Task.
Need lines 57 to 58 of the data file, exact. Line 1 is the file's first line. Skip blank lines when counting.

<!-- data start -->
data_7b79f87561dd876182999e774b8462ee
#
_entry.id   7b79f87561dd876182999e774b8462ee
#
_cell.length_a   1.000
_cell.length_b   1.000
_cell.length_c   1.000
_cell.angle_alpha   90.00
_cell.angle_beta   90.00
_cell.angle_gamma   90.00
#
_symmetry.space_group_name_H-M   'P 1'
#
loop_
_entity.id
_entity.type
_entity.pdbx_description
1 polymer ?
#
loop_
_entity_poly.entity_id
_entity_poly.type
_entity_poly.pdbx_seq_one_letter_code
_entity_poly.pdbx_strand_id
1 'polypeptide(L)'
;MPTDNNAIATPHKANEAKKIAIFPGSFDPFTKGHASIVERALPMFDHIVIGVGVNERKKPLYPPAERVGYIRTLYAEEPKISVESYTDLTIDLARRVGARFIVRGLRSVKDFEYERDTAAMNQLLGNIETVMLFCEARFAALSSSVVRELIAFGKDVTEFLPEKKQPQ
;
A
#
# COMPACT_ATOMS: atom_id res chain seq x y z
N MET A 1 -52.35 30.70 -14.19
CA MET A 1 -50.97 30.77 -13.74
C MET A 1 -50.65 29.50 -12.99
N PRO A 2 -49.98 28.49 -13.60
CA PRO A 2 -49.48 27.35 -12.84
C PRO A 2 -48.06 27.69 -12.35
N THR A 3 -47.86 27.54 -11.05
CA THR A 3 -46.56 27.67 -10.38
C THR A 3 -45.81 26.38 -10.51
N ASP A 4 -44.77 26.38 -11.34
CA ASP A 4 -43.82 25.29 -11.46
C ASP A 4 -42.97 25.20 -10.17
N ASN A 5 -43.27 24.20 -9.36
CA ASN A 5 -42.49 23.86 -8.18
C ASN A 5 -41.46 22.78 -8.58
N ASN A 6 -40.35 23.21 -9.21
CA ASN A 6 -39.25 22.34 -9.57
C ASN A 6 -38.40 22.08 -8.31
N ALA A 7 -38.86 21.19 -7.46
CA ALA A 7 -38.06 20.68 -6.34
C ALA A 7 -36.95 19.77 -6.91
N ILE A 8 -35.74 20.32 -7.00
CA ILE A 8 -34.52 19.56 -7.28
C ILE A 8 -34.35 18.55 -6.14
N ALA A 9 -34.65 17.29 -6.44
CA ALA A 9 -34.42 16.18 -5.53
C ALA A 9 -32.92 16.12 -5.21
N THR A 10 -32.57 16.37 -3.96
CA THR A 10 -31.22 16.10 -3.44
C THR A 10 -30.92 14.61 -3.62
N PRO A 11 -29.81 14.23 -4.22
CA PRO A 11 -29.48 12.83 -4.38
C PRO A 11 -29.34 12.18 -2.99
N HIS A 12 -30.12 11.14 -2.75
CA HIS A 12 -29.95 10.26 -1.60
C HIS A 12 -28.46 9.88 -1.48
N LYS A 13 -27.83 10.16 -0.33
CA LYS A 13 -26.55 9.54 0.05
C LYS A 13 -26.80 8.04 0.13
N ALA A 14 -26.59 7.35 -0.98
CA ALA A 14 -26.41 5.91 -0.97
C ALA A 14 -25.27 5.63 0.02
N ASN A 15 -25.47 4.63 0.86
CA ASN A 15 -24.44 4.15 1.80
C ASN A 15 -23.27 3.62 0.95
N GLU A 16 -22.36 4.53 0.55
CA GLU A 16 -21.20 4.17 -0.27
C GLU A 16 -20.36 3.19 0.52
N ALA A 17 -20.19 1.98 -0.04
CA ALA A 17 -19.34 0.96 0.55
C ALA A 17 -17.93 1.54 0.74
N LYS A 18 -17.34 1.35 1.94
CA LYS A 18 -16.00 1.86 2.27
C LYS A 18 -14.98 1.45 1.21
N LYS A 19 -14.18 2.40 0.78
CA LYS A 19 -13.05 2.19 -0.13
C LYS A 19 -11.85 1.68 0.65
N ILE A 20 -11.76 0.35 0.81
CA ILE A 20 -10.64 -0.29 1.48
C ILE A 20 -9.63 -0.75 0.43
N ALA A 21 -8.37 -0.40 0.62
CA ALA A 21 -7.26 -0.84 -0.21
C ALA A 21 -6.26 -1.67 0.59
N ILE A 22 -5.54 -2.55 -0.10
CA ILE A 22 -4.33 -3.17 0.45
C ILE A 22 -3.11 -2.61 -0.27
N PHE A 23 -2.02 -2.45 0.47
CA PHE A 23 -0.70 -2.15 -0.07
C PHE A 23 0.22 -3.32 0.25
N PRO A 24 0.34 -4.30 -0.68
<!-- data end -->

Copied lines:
C ALA A 9 -32.92 16.12 -5.21
N THR A 10 -32.57 16.37 -3.96